For First Time, Autopsy Links Cop’s Death to 9/11’s Noxious Air


An autopsy of a retired NYPD detective confirmed what his family and fellow cops had long suspected–that James Zadroga’s death was “directly related” to the Ground Zero cleanup. The findings are believed to mark the first time the death of a cleanup worker has been officially tied to the aftermath of the terror attacks, reports the New York Daily News. “It is felt with a reasonable degree of medical certainty that the cause of death in this case was directly related to the 9/11 incident,” Dr. Gerard Breton, a New Jersey pathologist, wrote in the Feb. 28 autopsy report.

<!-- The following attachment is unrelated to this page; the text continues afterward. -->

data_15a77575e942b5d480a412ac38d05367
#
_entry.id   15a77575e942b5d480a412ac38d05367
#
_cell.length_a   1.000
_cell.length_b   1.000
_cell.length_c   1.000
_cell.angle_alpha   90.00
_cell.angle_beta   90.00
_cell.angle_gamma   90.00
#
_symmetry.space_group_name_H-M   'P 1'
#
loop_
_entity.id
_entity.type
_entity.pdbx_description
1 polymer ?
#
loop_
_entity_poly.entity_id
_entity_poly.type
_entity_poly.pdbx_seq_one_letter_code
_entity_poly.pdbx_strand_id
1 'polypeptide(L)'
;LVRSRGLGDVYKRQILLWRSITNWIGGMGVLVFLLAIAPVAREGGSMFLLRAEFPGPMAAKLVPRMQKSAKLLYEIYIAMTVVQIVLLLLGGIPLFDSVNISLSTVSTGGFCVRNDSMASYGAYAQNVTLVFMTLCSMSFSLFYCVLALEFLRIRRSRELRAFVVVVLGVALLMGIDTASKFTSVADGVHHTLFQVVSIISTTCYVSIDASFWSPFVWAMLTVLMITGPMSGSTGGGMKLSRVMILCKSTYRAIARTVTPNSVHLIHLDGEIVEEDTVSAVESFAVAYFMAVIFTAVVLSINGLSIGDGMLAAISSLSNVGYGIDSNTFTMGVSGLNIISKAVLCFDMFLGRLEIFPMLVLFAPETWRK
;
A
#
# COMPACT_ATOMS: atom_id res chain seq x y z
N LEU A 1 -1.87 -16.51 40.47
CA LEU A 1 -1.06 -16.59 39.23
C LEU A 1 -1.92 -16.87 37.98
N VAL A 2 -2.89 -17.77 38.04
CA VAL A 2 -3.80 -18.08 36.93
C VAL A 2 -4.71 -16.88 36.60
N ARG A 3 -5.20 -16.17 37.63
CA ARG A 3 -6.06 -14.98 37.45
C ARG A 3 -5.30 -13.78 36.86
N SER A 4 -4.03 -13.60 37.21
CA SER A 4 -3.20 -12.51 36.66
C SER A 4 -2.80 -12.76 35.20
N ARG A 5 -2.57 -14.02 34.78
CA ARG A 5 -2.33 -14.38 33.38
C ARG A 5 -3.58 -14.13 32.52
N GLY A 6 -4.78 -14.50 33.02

Zadroga died on Jan. 5 of pulmonary disease and respiratory failure, and he had lung-tissue inflammation Breton attributed to “a history of exposure to toxic fumes and dust.” Zadroga spent more than 450 hours at Ground Zero, digging through debris and inhaling the noxious gases that are believed to be related to death. He retired on disability in 2004 after developing respiratory ailments. In January, the Daily News reported that 22 other men, most in their 30s and 40s, have died from causes their families say were accelerated by working at Ground Zero after the attacks. Hundreds more are said to have symptoms of respiratory problems.


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